News & Events
READ & WATCH: Meet new Queen's engineering professor, Levente Balogh
By Matt Mills, FEAS communications staff
When uranium atoms in the fuel at the heart of a working nuclear reactor break apart, the resulting release of heat energy is used to generate valuable electricity. But by-products of the reaction also include the emission of gamma rays and neutrons: ionizing radiation. Nuclear power plants are carefully designed to keep that radiation contained for safety’s sake. But just as uncontained ionizing radiation can damage living tissue, it can also, over time, change the structural properties of building materials.
Metal pipes and reactor components can, for example, become brittle from exposure to high-intensity radiation. That brittleness can lead to cracking and failure. That’s why so much care, effort and resources go into designing, inspecting and refurbishing commercial nuclear power reactors.
It’s also why the Department of Mechanical and Materials Engineering here at Queen’s has recruited three new faculty members this year with various and complementary areas of expertise in nuclear materials. One of them, newly minted Assistant Professor Dr Levente Balogh, is an experimentalist who specializes in the irradiation and characterization of materials.
Balogh earned his PhD at Eötvös Loránd University in Budapest. He did three years of post-doctoral work at Los Alamos National Laboratory in New Mexico before taking a post-doctoral role here at Queen’s. He then spent a year as a research scientist at the Canadian Nuclear Laboratories in Chalk River before returning to Queen’s in January.
“We use X-rays and neutron radiation to scatter off materials – typically engineering materials – to characterize their composition, crystalline structure and their defect structure,” says Balogh. “My expertise is in these advanced characterization methods.”
The Reactor Materials Testing Laboratory (RMTL) at Queen’s has a world-class proton accelerator and advanced microscopy instruments. As Balogh builds his research group, he plans to use the accelerator, for example, to simulate the effects of high-intensity radiation on samples of building materials used in the core of nuclear reactors. He can then collaborate, for example, with Dr Suraj Persaud to include corrosion phenomena in the investigation of the effects of radiation on the material’s structure and composition. The data collected could then be used by Dr Laurent Béland, for example, to help refine and improve mathematical models designed to predict how long specific materials can tolerate exposure to the radiation inside a nuclear reactor before the parts made from them need replacement. Ultimately it’s work that will lead to commercial nuclear reactor designs and materials that are longer-lasting, more efficient, safer, and more cost effective.
“The knowledge and expertise of the people in the Nuclear Materials Group is complementary. Every person is an expert in a specific area, and all these together form a diverse research team.”- Dr Levente Balogh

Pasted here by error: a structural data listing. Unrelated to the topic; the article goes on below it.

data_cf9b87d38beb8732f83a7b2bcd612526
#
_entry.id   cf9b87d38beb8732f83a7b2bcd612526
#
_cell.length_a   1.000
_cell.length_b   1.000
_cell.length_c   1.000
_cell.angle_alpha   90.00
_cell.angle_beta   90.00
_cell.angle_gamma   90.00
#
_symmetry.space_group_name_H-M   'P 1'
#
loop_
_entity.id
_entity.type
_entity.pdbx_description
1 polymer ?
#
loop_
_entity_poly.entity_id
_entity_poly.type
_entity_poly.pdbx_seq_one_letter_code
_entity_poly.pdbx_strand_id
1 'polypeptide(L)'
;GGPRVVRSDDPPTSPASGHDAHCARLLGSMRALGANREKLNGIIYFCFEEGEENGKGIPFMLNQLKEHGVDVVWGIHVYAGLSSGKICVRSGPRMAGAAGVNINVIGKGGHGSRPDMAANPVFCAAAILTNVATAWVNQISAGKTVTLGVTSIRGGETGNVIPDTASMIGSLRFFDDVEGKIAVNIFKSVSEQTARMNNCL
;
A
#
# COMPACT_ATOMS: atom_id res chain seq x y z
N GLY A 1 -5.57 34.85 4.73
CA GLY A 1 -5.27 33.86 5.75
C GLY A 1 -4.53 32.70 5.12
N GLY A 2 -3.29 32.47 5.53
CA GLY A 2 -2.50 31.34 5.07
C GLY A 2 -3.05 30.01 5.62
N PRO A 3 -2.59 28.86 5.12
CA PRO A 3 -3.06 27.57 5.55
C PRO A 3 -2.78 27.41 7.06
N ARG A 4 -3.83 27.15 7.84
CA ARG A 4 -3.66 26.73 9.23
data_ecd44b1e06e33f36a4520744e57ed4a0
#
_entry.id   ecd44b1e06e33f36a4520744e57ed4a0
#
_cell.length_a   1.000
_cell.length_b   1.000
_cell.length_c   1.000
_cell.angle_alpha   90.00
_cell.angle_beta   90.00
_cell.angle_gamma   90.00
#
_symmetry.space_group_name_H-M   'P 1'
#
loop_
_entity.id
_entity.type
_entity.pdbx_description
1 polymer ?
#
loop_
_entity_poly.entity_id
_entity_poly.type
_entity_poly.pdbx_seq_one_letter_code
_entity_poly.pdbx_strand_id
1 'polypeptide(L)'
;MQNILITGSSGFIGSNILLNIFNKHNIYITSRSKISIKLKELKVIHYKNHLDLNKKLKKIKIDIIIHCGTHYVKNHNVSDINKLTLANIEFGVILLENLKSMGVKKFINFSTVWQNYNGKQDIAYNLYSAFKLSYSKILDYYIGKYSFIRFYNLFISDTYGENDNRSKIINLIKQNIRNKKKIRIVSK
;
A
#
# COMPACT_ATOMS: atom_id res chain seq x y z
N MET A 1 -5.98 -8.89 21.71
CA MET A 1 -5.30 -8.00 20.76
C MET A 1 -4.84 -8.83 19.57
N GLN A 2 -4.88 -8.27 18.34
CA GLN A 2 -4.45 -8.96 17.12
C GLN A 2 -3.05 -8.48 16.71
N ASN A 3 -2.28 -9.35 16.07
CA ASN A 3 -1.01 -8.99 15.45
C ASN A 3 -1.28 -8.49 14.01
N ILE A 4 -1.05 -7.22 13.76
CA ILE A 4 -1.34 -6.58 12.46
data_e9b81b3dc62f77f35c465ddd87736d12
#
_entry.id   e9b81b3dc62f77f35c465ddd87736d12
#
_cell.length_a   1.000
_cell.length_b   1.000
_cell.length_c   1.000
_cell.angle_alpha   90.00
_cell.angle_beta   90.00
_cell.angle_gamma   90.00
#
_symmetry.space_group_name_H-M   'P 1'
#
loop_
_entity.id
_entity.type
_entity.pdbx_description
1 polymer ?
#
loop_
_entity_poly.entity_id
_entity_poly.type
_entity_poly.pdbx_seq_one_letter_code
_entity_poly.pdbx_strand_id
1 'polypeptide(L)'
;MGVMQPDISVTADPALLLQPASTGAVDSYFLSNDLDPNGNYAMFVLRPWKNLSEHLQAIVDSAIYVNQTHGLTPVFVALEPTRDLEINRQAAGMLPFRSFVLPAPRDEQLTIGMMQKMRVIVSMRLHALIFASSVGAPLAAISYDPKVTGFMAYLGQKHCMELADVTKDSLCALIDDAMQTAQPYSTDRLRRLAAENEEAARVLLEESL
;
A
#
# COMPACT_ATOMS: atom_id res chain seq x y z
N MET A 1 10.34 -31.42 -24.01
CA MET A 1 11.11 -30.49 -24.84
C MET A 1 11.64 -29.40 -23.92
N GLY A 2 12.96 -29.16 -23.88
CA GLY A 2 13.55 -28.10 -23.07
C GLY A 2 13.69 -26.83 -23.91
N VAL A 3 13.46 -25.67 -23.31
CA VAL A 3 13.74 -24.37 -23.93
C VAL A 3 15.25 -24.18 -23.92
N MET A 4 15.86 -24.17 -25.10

“The knowledge and expertise of the people in the Nuclear Materials Group is complementary,” says Balogh. “Every person is an expert in a specific area, and all these together form a diverse research team. It is a very strong group in my opinion.”
Balogh is already laying plans for this own research group. He’s looking for graduate students at both the Master’s and PhD levels who are interested in hands-on experimental work. As well as designing and executing experiments at the RMTL, his research plans include travel to other world-class experimental facilities, such as the Argonne, Oak Ridge, and Los Alamos National Laboratories in the US. At these facilities they have materials characterization instruments based on synchrotron X-ray and spallation neutron sources, where users can apply for time to conduct experiments. Synchrotrons and spallation neutron sources are physically large instruments that can produce X-ray and neutron beams of very high intensity, respectively. Typically, the brightness of a synchrotron X-ray source can be billions of times stronger than those that can be produced in an on-campus lab.
“These facilities are very impressive,” says Balogh. “At spallation neutron sources, protons are accelerated to a very high percentage of the speed of light with accelerators that are many kilometres long and are impacted on a target to produce the neutron radiation used for the experiments. These are huge instruments and we’re using them in our research to investigate samples centimetres or millimetres in size to characterize tiny features in them that are measured on the order of nanometers. It’s very interesting.”
Closer to home at Queen’s, Balogh plans eventually to build a high-resolution, high-intensity X-ray facility. He will also collaborate with researchers in the physics department and the Canadian Particle Astrophysics Research Centre (CPARC) to use neutron radiation generated at RMTL for the calibration of dark matter and other particle astrophysics detectors. It’s both the university and city, says Balogh, that dovetails nicely with his aspirations.
“I was looking for an academic career but I also like Kingston,” he says. “For me it’s not too crowded but not too small either, that was one of the reasons I wanted to come back.”
A NEW ADDITION: New Queen’s engineering professor, Dr Levente Balogh, is part of a group of recently hired engineering faculty brought in partly to support the new Canadian Particle Astrophysics Research Centre (CPARC).
STATE OF THE ART FACILITIES: Much of Dr Balogh's experimental work will done here in Kingston at the Reactor Materials Testing Laboratory (RMTL).
HUGE MACHINES: Members of Balogh's research team will likely conduct experiments on equipment at other research institutions like the synchotron at The Argonne National Laboratory in Illinois.